In anticipation of funding cuts and amid general uncertainty about the state of federal health reform, Oregon Health & Science University plans to "significantly reduce" its hiring, university President Dr. Joe Robertson said today.

“It’s almost a freeze,” Robertson said.

The move will save somewhere in the “tens of millions of dollars,” though it’s a little too early to specify how much, as the board won't approve the next fiscal year budget until June.

Robertson emphasized that the move is proactive in light of a macro environment that promises “significant reductions in essential funding streams for OHSU, for Medicaid and potentially, cuts for other funding streams embedded in ways people don’t realize.”

Senate Republicans on Thursday took the first major step in repealing the Affordable Care Act by approving a budget blueprint that essentially guts the law, while sidestepping a filibuster threat from Democrats.

President-elect Donald Trump said Wednesday the law should be repealed and replaced simultaneously. He plans to put forth more details once Rep. Tom Price, a Republican from Georgia, is confirmed as the new secretary of health and human services.

More than 20 million people have obtained coverage under the ACA, including 550,000 in Oregon, mostly from the Medicaid expansion, but also from the health insurance exchange. The reduction in Oregon's uninsured to 5 percent from about 14 percent previously has been a boon to hospitals such as OHSU, which have seen their charity care and bad debt plummet.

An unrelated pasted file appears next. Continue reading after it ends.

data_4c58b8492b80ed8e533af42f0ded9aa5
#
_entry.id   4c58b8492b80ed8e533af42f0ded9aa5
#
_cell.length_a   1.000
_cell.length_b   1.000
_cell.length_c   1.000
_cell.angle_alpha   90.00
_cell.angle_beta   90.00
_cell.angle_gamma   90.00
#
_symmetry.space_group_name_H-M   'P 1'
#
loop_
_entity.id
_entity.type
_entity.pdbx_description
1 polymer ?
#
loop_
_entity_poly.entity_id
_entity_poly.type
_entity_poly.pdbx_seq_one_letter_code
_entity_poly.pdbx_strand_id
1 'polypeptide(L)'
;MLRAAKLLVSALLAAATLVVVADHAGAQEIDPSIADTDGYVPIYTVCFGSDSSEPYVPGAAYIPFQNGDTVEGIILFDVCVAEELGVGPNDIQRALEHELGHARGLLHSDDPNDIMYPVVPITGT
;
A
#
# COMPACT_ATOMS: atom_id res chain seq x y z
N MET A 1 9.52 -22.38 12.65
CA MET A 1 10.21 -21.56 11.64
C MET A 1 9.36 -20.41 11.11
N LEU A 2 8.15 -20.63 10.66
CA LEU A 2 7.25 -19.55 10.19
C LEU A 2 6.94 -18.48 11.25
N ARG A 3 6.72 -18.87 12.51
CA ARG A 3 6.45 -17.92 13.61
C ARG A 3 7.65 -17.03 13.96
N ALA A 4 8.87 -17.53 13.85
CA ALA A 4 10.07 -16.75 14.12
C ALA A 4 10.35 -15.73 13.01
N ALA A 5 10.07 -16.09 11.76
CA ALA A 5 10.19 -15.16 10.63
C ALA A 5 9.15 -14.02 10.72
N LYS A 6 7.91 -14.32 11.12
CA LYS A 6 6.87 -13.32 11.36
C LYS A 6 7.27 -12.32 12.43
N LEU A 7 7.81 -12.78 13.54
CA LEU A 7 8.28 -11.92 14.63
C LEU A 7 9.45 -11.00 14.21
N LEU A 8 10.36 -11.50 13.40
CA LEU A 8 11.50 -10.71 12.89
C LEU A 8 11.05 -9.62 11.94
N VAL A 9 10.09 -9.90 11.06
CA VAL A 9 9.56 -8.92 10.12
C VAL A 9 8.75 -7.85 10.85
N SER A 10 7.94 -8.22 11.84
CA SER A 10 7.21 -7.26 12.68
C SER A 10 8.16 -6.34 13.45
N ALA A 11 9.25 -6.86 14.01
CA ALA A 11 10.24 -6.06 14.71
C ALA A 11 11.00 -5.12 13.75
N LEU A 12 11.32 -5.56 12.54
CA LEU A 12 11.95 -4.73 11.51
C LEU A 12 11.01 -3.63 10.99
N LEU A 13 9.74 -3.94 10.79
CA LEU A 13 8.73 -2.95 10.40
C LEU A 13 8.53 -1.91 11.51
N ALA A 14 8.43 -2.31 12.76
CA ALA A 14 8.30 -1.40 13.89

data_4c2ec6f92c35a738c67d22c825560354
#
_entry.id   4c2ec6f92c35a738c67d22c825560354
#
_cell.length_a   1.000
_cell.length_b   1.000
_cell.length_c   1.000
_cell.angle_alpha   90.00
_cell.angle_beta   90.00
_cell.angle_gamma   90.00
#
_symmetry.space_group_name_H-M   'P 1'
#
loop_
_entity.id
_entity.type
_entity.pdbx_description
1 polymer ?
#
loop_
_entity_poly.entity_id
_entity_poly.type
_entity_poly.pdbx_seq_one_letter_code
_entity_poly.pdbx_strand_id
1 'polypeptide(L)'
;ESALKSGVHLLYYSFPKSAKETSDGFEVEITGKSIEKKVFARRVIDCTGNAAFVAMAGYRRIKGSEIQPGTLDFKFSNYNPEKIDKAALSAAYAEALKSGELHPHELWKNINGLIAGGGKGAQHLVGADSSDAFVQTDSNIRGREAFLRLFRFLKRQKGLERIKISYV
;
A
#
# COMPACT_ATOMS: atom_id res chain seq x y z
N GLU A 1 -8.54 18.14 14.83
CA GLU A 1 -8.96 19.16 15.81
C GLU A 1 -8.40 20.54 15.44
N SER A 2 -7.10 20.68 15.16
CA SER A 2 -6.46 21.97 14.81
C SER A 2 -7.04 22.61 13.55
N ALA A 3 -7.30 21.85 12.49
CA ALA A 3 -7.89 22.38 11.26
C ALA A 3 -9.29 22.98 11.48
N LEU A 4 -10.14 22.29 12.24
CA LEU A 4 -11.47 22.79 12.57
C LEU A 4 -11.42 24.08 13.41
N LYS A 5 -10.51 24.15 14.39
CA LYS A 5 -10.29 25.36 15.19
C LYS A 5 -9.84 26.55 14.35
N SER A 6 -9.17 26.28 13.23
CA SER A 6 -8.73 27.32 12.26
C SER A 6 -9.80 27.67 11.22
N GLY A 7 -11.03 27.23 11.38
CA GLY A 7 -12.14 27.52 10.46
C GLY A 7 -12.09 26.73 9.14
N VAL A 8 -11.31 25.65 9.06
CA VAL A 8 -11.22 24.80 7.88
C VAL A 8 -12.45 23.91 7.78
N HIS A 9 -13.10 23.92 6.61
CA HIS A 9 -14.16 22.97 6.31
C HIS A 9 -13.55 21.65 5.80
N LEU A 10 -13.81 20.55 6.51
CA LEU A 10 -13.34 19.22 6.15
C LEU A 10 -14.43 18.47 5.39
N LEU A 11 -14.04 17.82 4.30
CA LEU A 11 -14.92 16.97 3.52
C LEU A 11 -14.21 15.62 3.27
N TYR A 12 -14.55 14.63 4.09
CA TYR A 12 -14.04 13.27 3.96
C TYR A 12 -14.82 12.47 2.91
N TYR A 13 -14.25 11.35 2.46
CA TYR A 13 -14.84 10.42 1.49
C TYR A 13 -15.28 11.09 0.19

The state Medicaid program is looking at a $1 billion gap in the next biennium. Gov. Kate Brown, in her budget proposal, aims to fill the hole with taxes on hospitals and insurers and some belt-tightening on the part of the Coordinated Care Organizations, which deliver Medicaid services.

“While we look forward to working with the Legislature and Congress to protect those patient populations, I cannot imagine a future where times aren’t more lean than they are today,” Robertson said.

Last year, OHSU hired 800 new employees, Robertson said. The university, the No. 3 employer in the metro area, with more than 15,000 employees, has averaged 500 new employees a year since the depths of the recession.

Robertson said OHSU will continue to add employees in “essential positions and replace essential health care workers.” Certain parts of the university, including the Knight Cancer Institute and OHSU Foundation, have their own funding streams and will continue to add or replace employees.

The university also will give extra scrutiny to new service contracts and capital expenditures, Robertson said. It also won't add any new programs.

“We’re trying to act now, even though we don’t have exact numbers so we can best protect patient services and care for the vulnerable and employees,” Robertson said. “Our principles are not going to change.”

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